Tennessee Supreme Court Denies Voting Rights Restoration for Once-Eligible Tennesseans

Nashville, TN — Campaign Legal Center (CLC) is deeply disappointed in the decision made yesterday by the Tennessee Supreme Court to overturn more than 40 years of settled state law and deprive certain citizens with prior felony convictions of their fundamental freedom to vote.  

This decision stems from the case of Ernest Falls, who has been denied the right to vote for failure to prove that he does not owe court costs related to a 1986 felony conviction in Virginia. In 2020, Mr. Falls was granted clemency by the Governor of Virginia and was therefore no longer disqualified from voting under Tennessee law, but the Tennessee Elections Division refused to allow Mr. Falls to register to vote. 

Under Tennessee law, a person convicted of a felony in another state is disqualified from voting unless their civil rights have been restored in the state where they were convicted or under Tennessee’s rights restoration process. But in 2020, the Tennessee Elections Division reversed its prior interpretation of the law, deciding instead that all individuals convicted of felonies must prove they meet the criteria of Tennessee’s administrative voting rights restoration, also known as Certificates of Restoration, which includes payment of court costs and restitution—even if they are no longer disqualified by reason of having their full civil rights restored in the state in which they were convicted. 

“The Tennessee Supreme Court’s decision flies in the face of more than 40 years of existing law and of common sense,” said Blair Bowie, Director of CLC’s Restore Your Vote program. “Elections officials can’t just wake up one day and decide to unilaterally change the law to disenfranchise eligible voters, and it is deeply disappointing that the State Supreme Court went along with it.” 

Justice Sharon G. Lee filed a dissenting opinion noting that, “Mr. Falls was not prohibited from voting because his right to vote had been restored by the grant of clemency. The requirement regarding restitution, court costs, and child support [for Certificates of Restoration] does not apply to Mr. Falls because he had no need to have his voting rights restored... To put it simply, Mr. Falls has no need to double-restore his right of suffrage.”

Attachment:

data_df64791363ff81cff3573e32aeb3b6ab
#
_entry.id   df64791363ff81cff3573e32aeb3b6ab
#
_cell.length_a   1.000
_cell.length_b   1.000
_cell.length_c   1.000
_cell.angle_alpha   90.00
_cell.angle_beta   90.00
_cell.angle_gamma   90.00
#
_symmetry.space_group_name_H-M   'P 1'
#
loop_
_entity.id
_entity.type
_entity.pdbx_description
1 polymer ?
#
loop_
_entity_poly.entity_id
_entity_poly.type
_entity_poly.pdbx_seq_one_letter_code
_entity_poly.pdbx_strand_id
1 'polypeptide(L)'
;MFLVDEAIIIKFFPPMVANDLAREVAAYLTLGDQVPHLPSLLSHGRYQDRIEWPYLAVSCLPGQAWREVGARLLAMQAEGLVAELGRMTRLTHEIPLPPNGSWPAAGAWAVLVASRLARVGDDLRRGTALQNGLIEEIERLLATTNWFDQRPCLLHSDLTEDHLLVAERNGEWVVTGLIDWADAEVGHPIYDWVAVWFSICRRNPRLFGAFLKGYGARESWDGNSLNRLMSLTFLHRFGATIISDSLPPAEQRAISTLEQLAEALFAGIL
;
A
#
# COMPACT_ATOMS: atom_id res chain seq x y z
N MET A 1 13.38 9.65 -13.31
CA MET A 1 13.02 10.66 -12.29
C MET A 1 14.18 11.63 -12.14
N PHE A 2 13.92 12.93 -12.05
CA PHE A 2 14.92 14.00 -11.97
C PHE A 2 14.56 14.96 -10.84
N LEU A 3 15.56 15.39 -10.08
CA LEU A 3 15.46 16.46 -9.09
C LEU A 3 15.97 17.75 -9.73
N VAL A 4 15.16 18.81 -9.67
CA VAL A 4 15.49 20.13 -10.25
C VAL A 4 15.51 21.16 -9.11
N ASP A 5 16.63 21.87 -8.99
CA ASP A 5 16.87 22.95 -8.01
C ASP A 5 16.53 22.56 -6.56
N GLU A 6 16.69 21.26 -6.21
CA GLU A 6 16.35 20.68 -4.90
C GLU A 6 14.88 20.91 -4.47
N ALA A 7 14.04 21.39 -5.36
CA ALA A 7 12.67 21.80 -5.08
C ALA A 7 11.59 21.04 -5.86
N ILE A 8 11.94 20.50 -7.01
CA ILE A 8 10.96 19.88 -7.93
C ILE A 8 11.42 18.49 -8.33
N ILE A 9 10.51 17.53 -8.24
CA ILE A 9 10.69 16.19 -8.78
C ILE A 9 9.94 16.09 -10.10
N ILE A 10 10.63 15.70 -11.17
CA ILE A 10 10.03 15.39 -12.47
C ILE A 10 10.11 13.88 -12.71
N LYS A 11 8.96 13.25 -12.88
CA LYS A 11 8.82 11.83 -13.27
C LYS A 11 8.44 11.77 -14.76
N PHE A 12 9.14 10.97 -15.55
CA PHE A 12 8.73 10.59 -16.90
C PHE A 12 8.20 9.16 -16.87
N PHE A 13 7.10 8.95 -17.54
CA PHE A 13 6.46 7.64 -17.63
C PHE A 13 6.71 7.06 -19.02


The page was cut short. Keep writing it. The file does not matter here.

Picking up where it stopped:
This decision makes it even more important that Tennesseans with past felony convictions from other states have meaningful access to the state's Certificate of Restoration process. Unfortunately, under this system, many Tennesseans' ability to regain their suffrage is entirely dependent on the willingness of out-of-state officials to fill out Tennessee paperwork—which they frequently refuse to do.  

CLC, along with Free Hearts, the Tennessee NAACP, and Baker Donelson, are fighting for a better process on behalf of all Tennesseans who have not been able to restore their voting rights through Tennessee's broken system. 

In the meantime, Tennesseans with felony convictions, including out-of-state convictions, who need help with their voting rights can visit RestoreYourVote.org for free and confidential assistance.